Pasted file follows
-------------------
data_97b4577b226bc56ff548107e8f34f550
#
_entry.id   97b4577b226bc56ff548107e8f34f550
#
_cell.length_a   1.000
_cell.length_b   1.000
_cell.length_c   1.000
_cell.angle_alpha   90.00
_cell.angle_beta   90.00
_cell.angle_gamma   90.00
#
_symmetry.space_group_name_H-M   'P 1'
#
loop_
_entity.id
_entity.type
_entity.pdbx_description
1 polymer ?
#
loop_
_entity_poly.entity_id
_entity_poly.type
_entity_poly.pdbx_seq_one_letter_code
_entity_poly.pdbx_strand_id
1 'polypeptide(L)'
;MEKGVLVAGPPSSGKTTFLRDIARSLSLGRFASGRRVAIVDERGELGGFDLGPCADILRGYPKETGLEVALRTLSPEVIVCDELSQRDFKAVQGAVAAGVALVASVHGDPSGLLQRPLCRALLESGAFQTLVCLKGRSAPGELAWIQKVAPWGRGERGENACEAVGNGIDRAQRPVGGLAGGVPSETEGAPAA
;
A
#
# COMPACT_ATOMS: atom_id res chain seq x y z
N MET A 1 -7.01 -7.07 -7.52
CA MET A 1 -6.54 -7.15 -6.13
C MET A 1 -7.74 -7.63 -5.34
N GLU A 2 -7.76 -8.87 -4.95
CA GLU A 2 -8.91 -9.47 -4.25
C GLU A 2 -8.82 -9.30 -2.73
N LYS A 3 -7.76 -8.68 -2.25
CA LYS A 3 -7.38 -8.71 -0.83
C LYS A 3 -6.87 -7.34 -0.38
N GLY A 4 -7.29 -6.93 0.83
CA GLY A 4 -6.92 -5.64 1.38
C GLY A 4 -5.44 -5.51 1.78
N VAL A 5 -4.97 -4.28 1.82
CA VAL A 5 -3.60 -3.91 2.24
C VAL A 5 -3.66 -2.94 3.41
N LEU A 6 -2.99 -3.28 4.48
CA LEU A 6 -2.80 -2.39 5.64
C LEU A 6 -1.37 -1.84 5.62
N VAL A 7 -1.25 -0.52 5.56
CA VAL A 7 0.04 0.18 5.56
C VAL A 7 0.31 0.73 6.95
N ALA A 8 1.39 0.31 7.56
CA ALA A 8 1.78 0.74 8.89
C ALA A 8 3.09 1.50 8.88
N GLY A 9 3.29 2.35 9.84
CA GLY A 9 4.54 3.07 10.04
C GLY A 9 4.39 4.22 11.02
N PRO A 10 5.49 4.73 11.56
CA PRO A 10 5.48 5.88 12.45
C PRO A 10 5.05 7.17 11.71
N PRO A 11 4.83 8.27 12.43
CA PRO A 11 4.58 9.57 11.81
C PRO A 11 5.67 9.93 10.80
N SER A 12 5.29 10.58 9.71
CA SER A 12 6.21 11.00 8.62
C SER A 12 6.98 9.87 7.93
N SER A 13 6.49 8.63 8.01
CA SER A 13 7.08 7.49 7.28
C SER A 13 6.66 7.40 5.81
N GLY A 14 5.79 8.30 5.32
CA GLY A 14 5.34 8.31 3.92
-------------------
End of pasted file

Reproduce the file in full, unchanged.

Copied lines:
data_97b4577b226bc56ff548107e8f34f550
#
_entry.id   97b4577b226bc56ff548107e8f34f550
#
_cell.length_a   1.000
_cell.length_b   1.000
_cell.length_c   1.000
_cell.angle_alpha   90.00
_cell.angle_beta   90.00
_cell.angle_gamma   90.00
#
_symmetry.space_group_name_H-M   'P 1'
#
loop_
_entity.id
_entity.type
_entity.pdbx_description
1 polymer ?
#
loop_
_entity_poly.entity_id
_entity_poly.type
_entity_poly.pdbx_seq_one_letter_code
_entity_poly.pdbx_strand_id
1 'polypeptide(L)'
;MEKGVLVAGPPSSGKTTFLRDIARSLSLGRFASGRRVAIVDERGELGGFDLGPCADILRGYPKETGLEVALRTLSPEVIVCDELSQRDFKAVQGAVAAGVALVASVHGDPSGLLQRPLCRALLESGAFQTLVCLKGRSAPGELAWIQKVAPWGRGERGENACEAVGNGIDRAQRPVGGLAGGVPSETEGAPAA
;
A
#
# COMPACT_ATOMS: atom_id res chain seq x y z
N MET A 1 -7.01 -7.07 -7.52
CA MET A 1 -6.54 -7.15 -6.13
C MET A 1 -7.74 -7.63 -5.34
N GLU A 2 -7.76 -8.87 -4.95
CA GLU A 2 -8.91 -9.47 -4.25
C GLU A 2 -8.82 -9.30 -2.73
N LYS A 3 -7.76 -8.68 -2.25
CA LYS A 3 -7.38 -8.71 -0.83
C LYS A 3 -6.87 -7.34 -0.38
N GLY A 4 -7.29 -6.93 0.83
CA GLY A 4 -6.92 -5.64 1.38
C GLY A 4 -5.44 -5.51 1.78
N VAL A 5 -4.97 -4.28 1.82
CA VAL A 5 -3.60 -3.91 2.24
C VAL A 5 -3.66 -2.94 3.41
N LEU A 6 -2.99 -3.28 4.48
CA LEU A 6 -2.80 -2.39 5.64
C LEU A 6 -1.37 -1.84 5.62
N VAL A 7 -1.25 -0.52 5.56
CA VAL A 7 0.04 0.18 5.56
C VAL A 7 0.31 0.73 6.95
N ALA A 8 1.39 0.31 7.56
CA ALA A 8 1.78 0.74 8.89
C ALA A 8 3.09 1.50 8.88
N GLY A 9 3.29 2.35 9.84
CA GLY A 9 4.54 3.07 10.04
C GLY A 9 4.39 4.22 11.02
N PRO A 10 5.49 4.73 11.56
CA PRO A 10 5.48 5.88 12.45
C PRO A 10 5.05 7.17 11.71
N PRO A 11 4.83 8.27 12.43
CA PRO A 11 4.58 9.57 11.81
C PRO A 11 5.67 9.93 10.80
N SER A 12 5.29 10.58 9.71
CA SER A 12 6.21 11.00 8.62
C SER A 12 6.98 9.87 7.93
N SER A 13 6.49 8.63 8.01
CA SER A 13 7.08 7.49 7.28
C SER A 13 6.66 7.40 5.81
N GLY A 14 5.79 8.30 5.32
CA GLY A 14 5.34 8.31 3.92